The 1959 British film, A Room at the Top was one of the first pictures to present a ruthless critque of the British class system, while simultaneously revealing an uncompromising view of municipal corruption. The story centers on a working class man, Joe Lampton (Laurence Harvey) as he sets his sights on making a name for himself in the good part of town known as “the top.” Arriving from a poor, Northern English village, Joe secures a low-paying job as a government worker. However, he soon realizes that his new occupation will not elevate his status in the world. Joe makes a romantic play for Susan (Heather Sears), the young daughter of a millionaire industrialist. The naive, sheltered Susan is already dating an upwardly mobile man, Jack (John Westbrook), who loathes any man who dares to come near his girlfriend. Susan’s father sends her off to France to break off the budding romance between his daughter and Joe. Joe then turns his affections towards Alice Aisgill (Simone Signoret), a French woman who is an actress and 10 years older than he is. Things are further complicated for Joe when he realizes that Alice is unhappily married to her husband, George (Alan Cuthbertson). As the two spend more time together, Joe’s passion for Alice reaches incredible heights and soon he envisions himself spending the rest of his life with her. When Susan returns from France, Joe is faced with the decision of marrying the wealthy Susan or ignoring his social class aspirations and choosing the sultry Alice. Joe’s ambition to greatness exceeds his talent and when he turns his back on true love, his decision leads to tragedy.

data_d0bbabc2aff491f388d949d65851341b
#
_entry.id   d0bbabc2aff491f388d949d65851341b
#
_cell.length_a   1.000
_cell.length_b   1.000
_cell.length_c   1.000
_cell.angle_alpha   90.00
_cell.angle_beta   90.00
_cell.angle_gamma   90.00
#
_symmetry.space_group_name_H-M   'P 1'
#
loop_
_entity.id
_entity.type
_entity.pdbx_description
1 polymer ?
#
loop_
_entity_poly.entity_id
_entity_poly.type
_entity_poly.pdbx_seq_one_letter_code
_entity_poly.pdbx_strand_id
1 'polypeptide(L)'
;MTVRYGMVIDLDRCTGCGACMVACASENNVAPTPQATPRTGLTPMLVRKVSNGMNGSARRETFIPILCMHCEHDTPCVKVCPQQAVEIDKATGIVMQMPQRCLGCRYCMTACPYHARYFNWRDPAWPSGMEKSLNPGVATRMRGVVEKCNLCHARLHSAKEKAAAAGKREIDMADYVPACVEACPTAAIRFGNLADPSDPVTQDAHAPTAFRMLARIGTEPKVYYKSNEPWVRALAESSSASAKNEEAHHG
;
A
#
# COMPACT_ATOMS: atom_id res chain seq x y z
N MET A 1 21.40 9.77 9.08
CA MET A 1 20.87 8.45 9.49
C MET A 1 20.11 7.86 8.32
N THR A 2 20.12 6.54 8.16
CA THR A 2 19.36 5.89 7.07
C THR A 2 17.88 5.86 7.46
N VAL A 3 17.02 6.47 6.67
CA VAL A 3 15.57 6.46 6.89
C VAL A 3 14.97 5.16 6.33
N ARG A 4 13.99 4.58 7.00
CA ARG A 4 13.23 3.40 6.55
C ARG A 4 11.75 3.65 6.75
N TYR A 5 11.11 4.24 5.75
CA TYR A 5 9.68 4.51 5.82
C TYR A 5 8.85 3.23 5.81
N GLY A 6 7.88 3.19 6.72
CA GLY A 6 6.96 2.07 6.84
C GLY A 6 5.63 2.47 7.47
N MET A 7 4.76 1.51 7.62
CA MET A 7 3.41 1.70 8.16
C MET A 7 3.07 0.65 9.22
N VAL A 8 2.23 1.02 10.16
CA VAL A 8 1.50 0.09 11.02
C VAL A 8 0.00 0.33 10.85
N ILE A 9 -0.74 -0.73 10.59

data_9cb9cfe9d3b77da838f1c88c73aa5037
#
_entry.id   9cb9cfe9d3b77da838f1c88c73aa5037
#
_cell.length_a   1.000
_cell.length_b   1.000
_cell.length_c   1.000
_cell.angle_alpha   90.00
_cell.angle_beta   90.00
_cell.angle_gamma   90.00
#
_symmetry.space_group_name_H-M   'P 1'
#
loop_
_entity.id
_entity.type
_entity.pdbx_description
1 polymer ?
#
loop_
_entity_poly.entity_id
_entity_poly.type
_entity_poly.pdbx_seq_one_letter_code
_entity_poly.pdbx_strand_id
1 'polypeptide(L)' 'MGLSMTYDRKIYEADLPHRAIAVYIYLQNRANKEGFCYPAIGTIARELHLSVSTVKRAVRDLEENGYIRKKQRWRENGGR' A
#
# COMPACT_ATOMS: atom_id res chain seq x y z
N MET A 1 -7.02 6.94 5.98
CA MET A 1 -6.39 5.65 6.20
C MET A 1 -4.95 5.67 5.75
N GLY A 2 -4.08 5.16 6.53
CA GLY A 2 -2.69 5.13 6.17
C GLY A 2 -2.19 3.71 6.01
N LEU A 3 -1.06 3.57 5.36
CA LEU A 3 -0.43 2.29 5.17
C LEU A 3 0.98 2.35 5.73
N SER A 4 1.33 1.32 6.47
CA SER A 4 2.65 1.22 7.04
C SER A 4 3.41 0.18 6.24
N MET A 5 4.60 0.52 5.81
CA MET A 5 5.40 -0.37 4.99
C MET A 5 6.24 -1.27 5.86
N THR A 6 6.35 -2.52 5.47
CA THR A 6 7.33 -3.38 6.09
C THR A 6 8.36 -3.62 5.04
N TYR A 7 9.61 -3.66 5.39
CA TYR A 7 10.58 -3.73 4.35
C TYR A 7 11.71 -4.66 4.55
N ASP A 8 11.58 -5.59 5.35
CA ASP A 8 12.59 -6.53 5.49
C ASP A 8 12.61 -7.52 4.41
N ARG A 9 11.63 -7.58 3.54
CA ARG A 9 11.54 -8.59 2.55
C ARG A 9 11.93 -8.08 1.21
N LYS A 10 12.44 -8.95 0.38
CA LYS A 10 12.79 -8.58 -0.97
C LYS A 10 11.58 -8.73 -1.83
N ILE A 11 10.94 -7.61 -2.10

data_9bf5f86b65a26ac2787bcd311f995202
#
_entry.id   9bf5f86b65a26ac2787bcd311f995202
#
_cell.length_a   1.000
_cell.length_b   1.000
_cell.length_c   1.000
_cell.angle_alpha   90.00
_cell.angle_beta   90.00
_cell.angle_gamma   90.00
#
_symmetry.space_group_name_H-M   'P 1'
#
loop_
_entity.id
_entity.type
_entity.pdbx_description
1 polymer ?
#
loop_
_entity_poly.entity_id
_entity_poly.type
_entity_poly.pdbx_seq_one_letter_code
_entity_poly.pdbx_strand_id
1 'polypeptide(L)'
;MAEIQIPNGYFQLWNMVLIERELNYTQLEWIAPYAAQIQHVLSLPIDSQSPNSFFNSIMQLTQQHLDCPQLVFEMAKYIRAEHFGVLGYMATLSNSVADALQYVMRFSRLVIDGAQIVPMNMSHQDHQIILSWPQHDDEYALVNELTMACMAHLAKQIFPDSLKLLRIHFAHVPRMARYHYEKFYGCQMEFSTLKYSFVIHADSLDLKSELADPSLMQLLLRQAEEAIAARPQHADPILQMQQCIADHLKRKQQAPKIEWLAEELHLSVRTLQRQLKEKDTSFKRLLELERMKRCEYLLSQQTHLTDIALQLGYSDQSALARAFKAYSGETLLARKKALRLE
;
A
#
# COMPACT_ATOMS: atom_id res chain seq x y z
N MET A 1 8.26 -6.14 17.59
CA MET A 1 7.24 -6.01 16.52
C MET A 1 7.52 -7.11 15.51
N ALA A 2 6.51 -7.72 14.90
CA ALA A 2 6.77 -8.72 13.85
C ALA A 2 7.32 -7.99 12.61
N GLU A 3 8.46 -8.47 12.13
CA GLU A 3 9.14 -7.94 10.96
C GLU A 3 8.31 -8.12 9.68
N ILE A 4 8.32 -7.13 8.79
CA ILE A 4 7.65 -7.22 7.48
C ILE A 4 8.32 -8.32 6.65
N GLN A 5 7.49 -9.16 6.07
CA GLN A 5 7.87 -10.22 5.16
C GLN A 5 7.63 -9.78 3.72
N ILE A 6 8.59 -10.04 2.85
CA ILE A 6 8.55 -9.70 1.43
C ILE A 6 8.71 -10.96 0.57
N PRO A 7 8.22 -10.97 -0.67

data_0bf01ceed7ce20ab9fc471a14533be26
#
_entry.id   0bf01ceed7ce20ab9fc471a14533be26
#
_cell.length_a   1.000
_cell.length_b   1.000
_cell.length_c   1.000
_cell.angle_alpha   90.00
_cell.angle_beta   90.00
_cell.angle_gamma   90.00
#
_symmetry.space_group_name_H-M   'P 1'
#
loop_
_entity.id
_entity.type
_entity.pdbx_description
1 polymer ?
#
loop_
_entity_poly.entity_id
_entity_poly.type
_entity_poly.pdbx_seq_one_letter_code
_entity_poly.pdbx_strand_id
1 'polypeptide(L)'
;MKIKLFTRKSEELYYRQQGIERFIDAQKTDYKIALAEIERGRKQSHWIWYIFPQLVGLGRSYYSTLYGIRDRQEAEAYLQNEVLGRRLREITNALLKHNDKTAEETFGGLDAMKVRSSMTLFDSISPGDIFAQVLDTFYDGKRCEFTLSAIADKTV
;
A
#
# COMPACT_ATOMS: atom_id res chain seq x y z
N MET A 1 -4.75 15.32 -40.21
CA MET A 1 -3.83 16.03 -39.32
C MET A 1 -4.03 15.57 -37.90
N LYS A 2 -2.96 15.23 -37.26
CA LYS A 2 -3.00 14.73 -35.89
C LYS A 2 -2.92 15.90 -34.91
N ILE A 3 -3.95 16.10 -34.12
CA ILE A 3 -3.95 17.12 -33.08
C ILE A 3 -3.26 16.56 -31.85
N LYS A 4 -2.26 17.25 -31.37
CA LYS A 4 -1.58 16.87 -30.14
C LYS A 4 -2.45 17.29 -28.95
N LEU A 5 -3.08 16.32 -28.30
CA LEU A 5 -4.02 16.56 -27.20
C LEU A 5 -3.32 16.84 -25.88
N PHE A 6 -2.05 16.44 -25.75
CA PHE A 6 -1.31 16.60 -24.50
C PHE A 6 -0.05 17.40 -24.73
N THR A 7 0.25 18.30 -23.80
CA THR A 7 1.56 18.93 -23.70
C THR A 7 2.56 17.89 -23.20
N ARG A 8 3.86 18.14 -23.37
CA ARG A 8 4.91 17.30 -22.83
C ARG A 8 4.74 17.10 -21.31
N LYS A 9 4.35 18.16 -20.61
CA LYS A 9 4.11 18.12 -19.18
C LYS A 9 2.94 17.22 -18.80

The film, directed by Jack Clayton and adapted to the screen by Neil Paterson from John Braine’s novel, was nominated for six Academy Awards including Best Picture, Best Director, and Best Actor (Laurence Harvey). The film nabbed two Oscars- one for Best Adapted Screenplay and one for Best Actress (the incredible Simone Signoret). Signoret, who was well-known in French cinema, secured the Best Actress award over such distinguished fellow nominees as Katharine Hepburn, Elizabeth Taylor, Audrey Hepburn and Doris Day. Signoret’s performance as the older, sexy woman grasping for ultimate happiness is truly scorching and despite her win being viewed as an upset, her Best Actress award honored her brilliant work.
Of the film’s three acting nominations, one went to British actress Hermione Baddeley, nominee, (165), for her role as the music teacher, Elspeth. As Alice’s sympathetic friend, Elspeth provides her apartment as a trysting place for Alice and Joe in hopes that the two will become inseperable lovers. Elspeth’s confrontation of Joe towards the end of the film is both heartbreaking and volcanic. Her presence in the film is brief, but incredibly vivid. She serves as a mirror to Joe’s emotional state. Her work is subtle, but very impressive. Baddeley lost the Best Supporting Actress Oscar to Shelley Winters in The Diary of Anne Frank.